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"You asked for Longbottom. Here he is."

Fingers hard as fire-irons pressed into Neville's neck, forcing him down. He grunted as his tender knees hit the headmaster's stone floor. 

Snape rose from his desk. Neville swallowed and dropped his eyes. He could stand up to Carrow's blows and spell-torture, but Snape's viciousness still made him tremble.

"He squeals as loudly as his parents did," Carrow said. "Filthy blood traitor."

"I told you that you were no longer to use the Cruciatus Curse on school grounds," Snape said.

Neville felt the fingers on his neck tighten. "His Lordship may have made you headmaster, Snape, but you're just a servant like the rest of us. I'll do as I please."

"The directive was not mine, it was His." 

"You lie." Neville gasped as the fingers dug into tendon and bone; black spots danced before his eyes. Carrow's hand shook upon his neck. "His Lordship understands the need for punishment, he's given Alecto and me the authority to mete it out as needed…"

"I wouldn't presume to speak for the Dark Lord were I you," Snape said softly. "He has plans far beyond what you or I know." He circled around his desk and crossed over to them. Neville imagined he could feel Snape's gaze burning through the top of his head. 

"The boy refused to cast the Bleeding Eyes Hex on the Parvati chit. He questioned my authority. I have every right to –"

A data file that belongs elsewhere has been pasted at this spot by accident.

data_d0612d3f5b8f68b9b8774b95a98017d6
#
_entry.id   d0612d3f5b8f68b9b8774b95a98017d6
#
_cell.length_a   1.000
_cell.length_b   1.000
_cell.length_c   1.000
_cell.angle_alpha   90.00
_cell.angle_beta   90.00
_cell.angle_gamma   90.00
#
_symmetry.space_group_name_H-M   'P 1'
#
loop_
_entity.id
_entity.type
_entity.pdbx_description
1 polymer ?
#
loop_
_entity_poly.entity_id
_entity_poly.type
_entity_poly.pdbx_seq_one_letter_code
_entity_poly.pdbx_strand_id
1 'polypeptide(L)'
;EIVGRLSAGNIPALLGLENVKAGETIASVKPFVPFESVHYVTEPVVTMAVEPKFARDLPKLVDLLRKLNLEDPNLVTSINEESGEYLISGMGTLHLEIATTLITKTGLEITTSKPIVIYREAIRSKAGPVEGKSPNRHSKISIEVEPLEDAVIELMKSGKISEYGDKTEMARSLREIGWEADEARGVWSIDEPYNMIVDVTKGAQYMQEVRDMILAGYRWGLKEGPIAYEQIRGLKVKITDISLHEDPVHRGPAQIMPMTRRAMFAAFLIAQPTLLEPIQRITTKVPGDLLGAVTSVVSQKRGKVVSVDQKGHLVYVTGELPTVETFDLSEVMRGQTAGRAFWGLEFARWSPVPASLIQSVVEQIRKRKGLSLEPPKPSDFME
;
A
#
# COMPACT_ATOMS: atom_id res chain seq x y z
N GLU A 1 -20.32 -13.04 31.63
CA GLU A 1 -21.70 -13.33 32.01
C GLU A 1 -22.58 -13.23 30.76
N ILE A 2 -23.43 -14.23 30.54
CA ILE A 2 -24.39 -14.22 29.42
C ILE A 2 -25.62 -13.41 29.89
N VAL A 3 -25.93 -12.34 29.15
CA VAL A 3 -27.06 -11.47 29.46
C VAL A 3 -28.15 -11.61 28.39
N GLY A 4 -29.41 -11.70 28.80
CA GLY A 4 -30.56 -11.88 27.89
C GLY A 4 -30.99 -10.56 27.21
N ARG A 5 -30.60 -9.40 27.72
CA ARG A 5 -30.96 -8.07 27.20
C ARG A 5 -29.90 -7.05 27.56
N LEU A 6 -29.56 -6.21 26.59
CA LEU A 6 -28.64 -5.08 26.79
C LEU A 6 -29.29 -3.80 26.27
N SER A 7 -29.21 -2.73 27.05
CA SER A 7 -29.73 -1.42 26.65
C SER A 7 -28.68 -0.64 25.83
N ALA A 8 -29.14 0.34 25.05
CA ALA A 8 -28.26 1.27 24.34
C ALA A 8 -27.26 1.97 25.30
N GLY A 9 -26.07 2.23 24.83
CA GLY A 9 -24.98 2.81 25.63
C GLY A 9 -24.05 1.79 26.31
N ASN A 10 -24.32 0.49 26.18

"Spare me your bluster. Pure blood has value, but not if the witch or wizard is a drooling idiot with permanent nerve damage due to your indiscriminate use of…punishment. Although in this particular case, there wouldn't be much difference, I must admit."

Carrow snorted and the fingers relaxed somewhat. Neville blinked as his vision cleared. 

"Leave the fool with me. Merlin knows what will happen if you're gone too long from the classroom."

"What do you have in mind for him?"

"Something more subtle than your ham-fisted efforts." Neville glanced up to see Snape glaring at Carrow. "Now get out."

"Fine." Carrow shoved Neville to the floor, sending him sprawling. "Take the little blood traitor. But you can count on me going to His Lordship about this, Snape!"

"If you want to disturb His Lordship with trivia like this, far be it from me to stand in the way of his displeasure on your behalf."

Carrow snarled audibly. A moment later, the door to the office slammed closed. 

Neville began to pull himself to his hands and knees, only to find himself bodily yanked to his feet. He stumbled and looked up.

Snape glared at him, gripping him by the arm. "What made you think that you could get away with such a dunderheaded response to a professor of this school?"

"Harry would have refused." He could hardly believe he whispered the words. He winced.

But Snape merely sneered and released him. "You're a fool to follow Potter's lead, and an even bigger fool to believe that he'll be anything but dead once the Dark Lord is through with him."

Neville said nothing, but his heart raced faster. Snape walked around him; Neville could feel the heat radiating from his body like anger. He smelt of cruelty, of copper and acid and cool dark nightshade.